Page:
Add More Power And Torque To Your 4.0L With A Simple Camshaft Swap
Few modifications can make a bigger difference to the power, torque, and fuel mileage derived from your engine than changing the camshaft. The 4.0L in our '89 Jeep Cherokee had 130,000 miles on the clock, but the venerable six-cylinder engine was still running strong with good compression. All hot-rod owners will tell you a camshaft change really perks up any V-8, but we wondered how a peppier cam would work on the inline-six. After speaking with the tech line folks at COMP Cams, we decided to give the Xtreme 4x4 camshaft (PN 68-232-4) a shot. The increased lift and duration would provide a denser charge into the combustion chamber and, hopefully, result in a more powerful engine. We wanted to enhance the power low in the rpm range. In addition, we knew it would be compatible with the factory fuel injection system. This camshaft would also respond well to an exhaust upgrade if we decided to do so in the future.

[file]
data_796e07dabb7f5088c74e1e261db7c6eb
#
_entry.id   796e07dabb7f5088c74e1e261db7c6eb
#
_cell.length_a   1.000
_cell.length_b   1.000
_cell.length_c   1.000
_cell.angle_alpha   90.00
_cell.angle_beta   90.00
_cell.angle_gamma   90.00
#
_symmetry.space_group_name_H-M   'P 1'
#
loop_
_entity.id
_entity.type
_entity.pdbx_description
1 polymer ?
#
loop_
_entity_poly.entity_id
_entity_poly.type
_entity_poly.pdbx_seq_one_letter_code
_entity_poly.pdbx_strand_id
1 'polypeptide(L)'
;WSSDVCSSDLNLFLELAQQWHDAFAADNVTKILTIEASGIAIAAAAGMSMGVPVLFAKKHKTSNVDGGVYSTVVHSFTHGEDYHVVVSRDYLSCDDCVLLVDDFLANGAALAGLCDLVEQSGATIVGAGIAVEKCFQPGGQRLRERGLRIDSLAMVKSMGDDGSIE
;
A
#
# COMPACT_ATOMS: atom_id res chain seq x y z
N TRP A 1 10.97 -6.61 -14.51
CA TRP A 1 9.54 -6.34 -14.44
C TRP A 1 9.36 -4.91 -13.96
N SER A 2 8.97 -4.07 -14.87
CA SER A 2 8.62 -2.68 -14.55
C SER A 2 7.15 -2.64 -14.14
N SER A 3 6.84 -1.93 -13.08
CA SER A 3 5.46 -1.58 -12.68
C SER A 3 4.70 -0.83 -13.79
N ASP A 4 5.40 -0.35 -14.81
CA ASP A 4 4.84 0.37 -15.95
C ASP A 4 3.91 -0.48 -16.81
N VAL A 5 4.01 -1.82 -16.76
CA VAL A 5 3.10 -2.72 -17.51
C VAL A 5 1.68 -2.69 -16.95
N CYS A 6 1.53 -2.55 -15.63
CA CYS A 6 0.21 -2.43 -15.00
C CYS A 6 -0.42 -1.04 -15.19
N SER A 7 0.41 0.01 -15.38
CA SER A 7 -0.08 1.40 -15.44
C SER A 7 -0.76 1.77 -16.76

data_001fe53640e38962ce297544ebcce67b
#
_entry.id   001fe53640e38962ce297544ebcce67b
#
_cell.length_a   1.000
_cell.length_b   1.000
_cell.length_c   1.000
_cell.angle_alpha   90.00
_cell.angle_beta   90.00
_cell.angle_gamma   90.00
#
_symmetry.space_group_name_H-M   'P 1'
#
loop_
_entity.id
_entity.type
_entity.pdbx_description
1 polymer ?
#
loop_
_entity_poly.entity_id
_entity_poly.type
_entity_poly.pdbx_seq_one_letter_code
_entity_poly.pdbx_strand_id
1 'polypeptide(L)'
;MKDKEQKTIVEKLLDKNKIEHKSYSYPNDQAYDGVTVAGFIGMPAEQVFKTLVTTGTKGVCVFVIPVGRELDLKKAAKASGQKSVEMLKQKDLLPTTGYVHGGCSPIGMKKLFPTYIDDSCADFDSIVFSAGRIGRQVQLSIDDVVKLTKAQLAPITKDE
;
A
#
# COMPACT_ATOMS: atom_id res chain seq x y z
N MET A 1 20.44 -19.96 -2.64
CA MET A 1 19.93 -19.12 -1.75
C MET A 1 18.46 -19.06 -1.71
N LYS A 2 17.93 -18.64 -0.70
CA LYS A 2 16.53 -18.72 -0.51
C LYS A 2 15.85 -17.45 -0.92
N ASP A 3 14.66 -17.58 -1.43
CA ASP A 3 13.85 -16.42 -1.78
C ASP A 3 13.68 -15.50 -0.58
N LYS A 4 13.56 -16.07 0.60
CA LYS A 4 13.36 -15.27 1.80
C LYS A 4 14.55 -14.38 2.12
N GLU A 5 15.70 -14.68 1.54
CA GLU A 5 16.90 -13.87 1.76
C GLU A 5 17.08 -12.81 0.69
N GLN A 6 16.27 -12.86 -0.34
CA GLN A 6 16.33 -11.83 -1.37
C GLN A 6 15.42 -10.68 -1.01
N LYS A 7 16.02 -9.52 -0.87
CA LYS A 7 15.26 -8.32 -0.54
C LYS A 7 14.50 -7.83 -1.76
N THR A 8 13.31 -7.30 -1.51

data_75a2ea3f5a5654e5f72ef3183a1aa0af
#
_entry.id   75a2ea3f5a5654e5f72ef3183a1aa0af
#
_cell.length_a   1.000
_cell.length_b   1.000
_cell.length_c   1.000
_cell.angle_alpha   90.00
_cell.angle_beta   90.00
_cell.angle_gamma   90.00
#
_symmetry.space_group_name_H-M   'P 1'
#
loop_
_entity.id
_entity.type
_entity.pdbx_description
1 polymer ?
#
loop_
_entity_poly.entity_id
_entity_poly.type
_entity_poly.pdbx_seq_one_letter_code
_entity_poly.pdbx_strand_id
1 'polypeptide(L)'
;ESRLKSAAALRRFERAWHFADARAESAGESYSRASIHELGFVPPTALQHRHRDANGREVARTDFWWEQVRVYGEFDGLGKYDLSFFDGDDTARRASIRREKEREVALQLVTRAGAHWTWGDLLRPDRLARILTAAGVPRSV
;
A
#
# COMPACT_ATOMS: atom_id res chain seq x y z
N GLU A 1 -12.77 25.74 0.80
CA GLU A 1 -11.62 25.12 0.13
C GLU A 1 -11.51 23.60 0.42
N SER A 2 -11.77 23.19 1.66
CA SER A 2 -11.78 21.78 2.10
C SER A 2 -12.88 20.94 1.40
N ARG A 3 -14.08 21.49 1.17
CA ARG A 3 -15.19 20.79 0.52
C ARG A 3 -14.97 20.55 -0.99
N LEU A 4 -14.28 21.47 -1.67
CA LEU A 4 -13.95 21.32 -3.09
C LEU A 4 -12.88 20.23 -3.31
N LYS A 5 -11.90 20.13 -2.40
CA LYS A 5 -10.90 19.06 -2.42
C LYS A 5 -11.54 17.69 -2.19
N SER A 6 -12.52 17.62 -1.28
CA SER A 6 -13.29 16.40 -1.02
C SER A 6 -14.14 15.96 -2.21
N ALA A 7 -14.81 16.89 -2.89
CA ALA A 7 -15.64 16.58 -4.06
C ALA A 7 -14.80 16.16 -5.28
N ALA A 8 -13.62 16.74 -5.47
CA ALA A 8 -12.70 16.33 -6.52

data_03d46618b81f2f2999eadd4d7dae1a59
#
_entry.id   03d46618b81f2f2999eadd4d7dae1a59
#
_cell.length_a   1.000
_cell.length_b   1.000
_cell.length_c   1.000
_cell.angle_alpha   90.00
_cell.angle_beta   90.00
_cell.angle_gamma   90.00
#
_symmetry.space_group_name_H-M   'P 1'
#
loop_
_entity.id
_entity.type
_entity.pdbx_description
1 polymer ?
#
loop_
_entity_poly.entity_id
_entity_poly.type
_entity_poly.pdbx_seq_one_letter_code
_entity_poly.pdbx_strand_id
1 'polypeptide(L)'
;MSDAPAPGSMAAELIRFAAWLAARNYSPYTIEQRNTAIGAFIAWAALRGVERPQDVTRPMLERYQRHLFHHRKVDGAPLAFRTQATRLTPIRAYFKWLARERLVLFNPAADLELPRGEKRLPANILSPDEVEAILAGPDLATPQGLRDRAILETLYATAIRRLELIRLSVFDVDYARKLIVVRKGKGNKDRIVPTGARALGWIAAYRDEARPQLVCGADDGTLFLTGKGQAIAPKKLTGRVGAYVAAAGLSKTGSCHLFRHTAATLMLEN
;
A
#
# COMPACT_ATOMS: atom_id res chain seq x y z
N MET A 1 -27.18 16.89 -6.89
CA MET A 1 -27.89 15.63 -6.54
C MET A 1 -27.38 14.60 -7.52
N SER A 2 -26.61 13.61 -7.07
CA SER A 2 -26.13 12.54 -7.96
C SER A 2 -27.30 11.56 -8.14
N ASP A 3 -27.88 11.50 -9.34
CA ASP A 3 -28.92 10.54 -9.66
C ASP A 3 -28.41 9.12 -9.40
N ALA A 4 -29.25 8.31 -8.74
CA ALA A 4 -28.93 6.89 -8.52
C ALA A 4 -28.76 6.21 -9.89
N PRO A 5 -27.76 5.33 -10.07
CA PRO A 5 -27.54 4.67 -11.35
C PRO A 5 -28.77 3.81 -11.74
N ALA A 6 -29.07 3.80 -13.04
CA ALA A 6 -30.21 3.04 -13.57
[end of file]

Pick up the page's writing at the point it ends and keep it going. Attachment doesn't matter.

Sliding a new camshaft into your engine may seem like a big deal, but it is really easy for any semi-competent weekend off-road enthusiast. However, on a 4.0L engine, the camshaft is positioned in the block and requires removal of the cylinder head, radiator, and several of the front engine accessories. In general, for a first-time installer, a camshaft swap on a 4.0L engine should take the better part of the day with the proper service manual. If you are confused about how to properly install your camshaft, call the COMP Cams tech line.
A stop by Westech Performance with our Cherokee netted a fairly weak but not surprising performance. Peak horsepower was a poor 92.8hp at the tire and torque was barely able to reach the 147 lb-ft mark. Next stop was Bitetto Motorsports where Vince Bitetto installed the cam.